Hamlet and Femininity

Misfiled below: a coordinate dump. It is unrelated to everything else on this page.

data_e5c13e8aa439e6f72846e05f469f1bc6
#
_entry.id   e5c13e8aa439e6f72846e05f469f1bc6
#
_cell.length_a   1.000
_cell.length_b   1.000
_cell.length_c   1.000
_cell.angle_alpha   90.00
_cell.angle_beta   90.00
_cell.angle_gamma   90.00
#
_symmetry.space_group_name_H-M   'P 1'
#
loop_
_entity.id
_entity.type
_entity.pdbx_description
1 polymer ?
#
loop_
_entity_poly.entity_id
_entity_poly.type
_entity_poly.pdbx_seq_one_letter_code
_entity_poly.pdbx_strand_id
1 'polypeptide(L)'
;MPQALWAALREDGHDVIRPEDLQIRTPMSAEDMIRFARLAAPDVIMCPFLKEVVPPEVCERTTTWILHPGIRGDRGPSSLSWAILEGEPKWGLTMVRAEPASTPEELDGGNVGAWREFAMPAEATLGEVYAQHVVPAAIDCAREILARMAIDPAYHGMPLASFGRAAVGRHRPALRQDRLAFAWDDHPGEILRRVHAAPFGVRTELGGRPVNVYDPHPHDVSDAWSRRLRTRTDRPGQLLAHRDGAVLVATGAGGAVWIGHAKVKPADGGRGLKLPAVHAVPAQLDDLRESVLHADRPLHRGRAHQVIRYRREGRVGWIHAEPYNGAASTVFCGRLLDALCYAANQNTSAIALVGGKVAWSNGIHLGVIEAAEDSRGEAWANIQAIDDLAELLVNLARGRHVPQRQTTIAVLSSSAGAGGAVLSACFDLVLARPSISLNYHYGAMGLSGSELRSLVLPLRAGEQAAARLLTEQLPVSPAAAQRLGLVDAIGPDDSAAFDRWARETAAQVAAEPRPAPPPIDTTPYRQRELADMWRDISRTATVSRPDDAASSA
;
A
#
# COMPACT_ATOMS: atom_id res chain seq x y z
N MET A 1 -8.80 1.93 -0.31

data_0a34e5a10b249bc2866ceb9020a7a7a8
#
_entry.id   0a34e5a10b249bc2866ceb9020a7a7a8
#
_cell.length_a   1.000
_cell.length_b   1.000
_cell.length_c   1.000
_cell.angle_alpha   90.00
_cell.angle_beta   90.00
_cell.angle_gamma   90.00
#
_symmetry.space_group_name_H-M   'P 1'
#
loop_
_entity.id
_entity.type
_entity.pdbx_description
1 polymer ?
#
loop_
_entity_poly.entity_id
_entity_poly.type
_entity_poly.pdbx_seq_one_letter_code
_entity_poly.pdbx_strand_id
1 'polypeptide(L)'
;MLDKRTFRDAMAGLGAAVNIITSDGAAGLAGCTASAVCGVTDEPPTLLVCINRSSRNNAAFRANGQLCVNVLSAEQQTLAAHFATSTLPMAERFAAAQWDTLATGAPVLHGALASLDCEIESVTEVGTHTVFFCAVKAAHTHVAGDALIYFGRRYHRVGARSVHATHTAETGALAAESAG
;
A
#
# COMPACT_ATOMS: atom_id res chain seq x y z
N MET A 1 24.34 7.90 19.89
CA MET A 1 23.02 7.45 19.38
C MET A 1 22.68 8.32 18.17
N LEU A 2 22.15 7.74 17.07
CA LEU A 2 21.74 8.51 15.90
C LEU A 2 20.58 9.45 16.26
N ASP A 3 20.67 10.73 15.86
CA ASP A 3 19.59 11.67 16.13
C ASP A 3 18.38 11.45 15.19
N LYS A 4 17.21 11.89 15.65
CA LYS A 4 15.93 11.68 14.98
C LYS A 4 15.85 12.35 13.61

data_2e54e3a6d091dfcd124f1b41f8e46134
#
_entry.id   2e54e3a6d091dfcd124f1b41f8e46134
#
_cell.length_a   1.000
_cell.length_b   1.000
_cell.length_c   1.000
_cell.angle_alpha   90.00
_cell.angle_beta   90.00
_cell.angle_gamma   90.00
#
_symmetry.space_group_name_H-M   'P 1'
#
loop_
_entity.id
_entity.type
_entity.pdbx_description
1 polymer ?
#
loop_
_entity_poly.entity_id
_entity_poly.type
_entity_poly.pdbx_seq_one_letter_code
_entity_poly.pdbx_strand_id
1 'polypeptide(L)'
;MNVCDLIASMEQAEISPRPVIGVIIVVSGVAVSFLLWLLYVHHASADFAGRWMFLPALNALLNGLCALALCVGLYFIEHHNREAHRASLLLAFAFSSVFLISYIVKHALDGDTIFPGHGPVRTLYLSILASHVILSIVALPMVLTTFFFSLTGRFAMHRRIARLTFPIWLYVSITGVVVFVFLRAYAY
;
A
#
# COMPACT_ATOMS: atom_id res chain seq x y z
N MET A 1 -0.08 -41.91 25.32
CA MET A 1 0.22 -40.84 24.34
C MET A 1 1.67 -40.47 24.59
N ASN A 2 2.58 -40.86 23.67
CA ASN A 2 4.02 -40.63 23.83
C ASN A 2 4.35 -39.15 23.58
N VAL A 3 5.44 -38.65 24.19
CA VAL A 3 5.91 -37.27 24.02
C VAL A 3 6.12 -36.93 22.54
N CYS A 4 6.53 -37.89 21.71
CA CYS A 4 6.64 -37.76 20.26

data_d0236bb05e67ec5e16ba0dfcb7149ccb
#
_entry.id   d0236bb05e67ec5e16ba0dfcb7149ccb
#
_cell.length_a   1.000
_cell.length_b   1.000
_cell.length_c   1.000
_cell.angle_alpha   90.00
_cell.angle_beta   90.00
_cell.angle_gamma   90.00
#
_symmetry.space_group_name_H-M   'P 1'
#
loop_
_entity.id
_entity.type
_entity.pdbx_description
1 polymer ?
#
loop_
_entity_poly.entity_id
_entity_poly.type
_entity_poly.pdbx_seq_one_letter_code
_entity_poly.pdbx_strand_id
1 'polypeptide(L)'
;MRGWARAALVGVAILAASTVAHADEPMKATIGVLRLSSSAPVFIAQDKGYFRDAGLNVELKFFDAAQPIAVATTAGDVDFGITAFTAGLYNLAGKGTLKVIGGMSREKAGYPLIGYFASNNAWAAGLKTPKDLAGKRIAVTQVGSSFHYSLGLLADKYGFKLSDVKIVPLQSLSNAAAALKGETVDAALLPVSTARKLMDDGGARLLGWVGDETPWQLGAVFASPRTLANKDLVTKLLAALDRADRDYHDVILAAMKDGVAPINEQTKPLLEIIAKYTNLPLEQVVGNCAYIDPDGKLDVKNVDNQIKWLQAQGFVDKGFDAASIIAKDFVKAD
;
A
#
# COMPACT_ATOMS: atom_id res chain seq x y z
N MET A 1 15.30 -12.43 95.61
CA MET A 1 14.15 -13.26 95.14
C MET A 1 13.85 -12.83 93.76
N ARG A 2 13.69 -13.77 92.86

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When reading the play Hamlet, it sometimes seems that everything occurs because of a woman.  However, there is a problem with that assumption: the women are a little too passive to cause anything.  Certainly, the men’s feelings towards the women shape the events of the play, but that’s not exactly because of the women.  Instead, it’s the basic relationships between the men and women, the relationships of husband and wife, of brother and sister, father and daughter, and especially mother and son, that are pivotal to the tragedies that occur.              The first relationship that affects the play is that of Gertrude and Hamlet’s father.  The strengths and weaknesses in this relationship are the first cause of drama in this story.  There is subtle evidence that Gertrude and the king did care greatly for each other – or at least he cared for her.  Even his ghost tells Hamlet “Taint not thy mind, nor let thy soul contrive against thy mother aught” (233). However, the weakness in the relationship may be the downfall of everyone.  Her quick marriage seems to cause more anger in Hamlet and his father than the actual murder.             Actually, Gertrude’s “o’erhasty marriage” (242) seems to be the catalyst for every thing.  It enrages the ghost of the king, and influences Hamlet’s apparent low opinion of women, his mother in particular.  It is never stated or implied in the play, but it stands to reason that there was some sort of intrigue between Gertrude and Claudius before the murder, and even that she may have been the thing that pushed Claudius to murder his brother.  After the marriage, she and Claudius seemed to be very united and happy together. Whether or not she knew about the murder is debatable, but in my opinion doubtful.  Deep in her mind, she may have had suspicions, but it seems she would have been more afraid for her son if she had really known for sure.  Her reaction, upon learning the truth, is to say “Thou turn’st mine eyes into my very soul, and...
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